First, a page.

Services can include: domestic assistance; food services; linen service; personal care; community participation and social support; counselling support, information and advocacy; carer support; minor home maintenance; and transport.
For more information about CASP and CASP service providers, refer to the CASP Service Directory.
To access CASP, follow these four easy steps:
1. Check your eligibility
To be eligible for CASP you must live in the ACT, be under 65 years and require home and community support for daily living activities due to a health issue.
Eligibility for CASP includes, but is not limited to, people with:
- an illness that comes and goes;
- short-term health or mental health requirements*;
- a need for post-hospital care and support, or assistance with hospital outpatient visits;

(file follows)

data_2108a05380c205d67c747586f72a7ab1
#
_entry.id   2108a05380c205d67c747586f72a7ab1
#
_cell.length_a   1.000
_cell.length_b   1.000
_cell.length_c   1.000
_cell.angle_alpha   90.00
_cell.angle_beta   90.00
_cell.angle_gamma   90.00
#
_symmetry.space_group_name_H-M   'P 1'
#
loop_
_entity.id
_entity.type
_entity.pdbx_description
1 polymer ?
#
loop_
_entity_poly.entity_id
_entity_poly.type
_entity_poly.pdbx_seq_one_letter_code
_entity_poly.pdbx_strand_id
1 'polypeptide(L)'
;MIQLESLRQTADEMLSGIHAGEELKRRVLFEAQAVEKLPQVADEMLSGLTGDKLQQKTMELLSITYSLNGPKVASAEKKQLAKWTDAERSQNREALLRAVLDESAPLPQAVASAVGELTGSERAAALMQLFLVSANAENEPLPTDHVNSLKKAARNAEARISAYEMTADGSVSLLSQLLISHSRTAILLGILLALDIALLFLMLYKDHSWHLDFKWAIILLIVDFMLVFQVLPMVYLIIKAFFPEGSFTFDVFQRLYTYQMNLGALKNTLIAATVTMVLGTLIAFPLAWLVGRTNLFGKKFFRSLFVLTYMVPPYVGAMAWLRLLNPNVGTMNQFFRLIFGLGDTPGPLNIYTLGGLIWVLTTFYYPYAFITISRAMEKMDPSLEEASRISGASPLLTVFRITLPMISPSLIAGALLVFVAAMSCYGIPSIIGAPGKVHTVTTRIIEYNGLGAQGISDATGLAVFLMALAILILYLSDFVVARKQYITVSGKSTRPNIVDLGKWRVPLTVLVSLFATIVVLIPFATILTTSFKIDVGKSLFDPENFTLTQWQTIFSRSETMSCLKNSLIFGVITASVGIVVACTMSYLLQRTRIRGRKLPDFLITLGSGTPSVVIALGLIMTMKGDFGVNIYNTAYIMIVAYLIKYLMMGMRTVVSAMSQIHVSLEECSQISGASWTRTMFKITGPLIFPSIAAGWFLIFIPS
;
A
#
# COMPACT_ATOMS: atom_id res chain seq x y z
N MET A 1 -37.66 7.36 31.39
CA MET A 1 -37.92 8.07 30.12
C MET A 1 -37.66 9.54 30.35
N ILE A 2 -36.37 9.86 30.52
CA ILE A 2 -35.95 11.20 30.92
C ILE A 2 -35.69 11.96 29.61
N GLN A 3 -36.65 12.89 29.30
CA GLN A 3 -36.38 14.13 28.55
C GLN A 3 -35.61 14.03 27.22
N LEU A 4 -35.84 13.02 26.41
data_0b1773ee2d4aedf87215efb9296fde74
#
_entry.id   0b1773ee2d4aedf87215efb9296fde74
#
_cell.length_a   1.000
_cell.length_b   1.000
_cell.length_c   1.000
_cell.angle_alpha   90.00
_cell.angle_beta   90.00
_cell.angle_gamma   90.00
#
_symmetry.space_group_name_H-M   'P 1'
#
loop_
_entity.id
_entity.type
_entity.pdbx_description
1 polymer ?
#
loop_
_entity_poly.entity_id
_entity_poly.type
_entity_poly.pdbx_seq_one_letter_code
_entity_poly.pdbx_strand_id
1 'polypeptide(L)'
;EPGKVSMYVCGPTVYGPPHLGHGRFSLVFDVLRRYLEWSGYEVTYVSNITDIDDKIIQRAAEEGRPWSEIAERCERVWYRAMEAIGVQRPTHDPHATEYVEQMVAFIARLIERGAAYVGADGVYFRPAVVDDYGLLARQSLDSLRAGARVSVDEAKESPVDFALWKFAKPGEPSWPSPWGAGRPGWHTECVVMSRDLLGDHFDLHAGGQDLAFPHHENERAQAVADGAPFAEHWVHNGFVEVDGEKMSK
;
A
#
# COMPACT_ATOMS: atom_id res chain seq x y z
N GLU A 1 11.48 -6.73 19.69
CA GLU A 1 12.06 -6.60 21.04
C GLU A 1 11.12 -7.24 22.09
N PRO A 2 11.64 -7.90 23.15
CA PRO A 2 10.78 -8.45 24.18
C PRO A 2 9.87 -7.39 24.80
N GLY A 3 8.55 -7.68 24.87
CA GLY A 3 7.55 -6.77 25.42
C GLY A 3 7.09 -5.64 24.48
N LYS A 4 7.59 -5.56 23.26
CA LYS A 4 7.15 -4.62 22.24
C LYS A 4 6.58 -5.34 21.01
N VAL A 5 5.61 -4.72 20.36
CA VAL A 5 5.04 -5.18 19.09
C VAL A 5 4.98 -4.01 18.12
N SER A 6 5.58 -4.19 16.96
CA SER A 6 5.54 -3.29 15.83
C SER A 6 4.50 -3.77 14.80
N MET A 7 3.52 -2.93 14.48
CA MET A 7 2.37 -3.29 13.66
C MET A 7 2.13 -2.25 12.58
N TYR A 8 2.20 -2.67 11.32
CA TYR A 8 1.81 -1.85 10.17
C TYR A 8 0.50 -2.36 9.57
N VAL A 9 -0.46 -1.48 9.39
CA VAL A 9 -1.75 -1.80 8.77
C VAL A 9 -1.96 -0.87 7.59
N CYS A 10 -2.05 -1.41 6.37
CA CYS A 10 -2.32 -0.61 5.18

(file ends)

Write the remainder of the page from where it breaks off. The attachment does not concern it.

- a disability that is not of a ‘significant and permanent’ nature (as required for NDIS eligibility);
- A combination of any of the above characteristics; and
- The unpaid carers and family members of any of the above individuals.
To receive services under the program, you cannot be receiving identical home and community care support services from another government program.
If you are a current NDIS client, you may be eligible for CASP if you require additional support arising from a temporary health issue e.g. recovering from surgery.
*Important Note: CASP cannot provide long-term, high level care or specialist mental health services.
2. Check if CASP is right for you:
To have a look at what services are available through CASP, and to see if the program is right for you, go to the CASP Service Directory.
Available services include: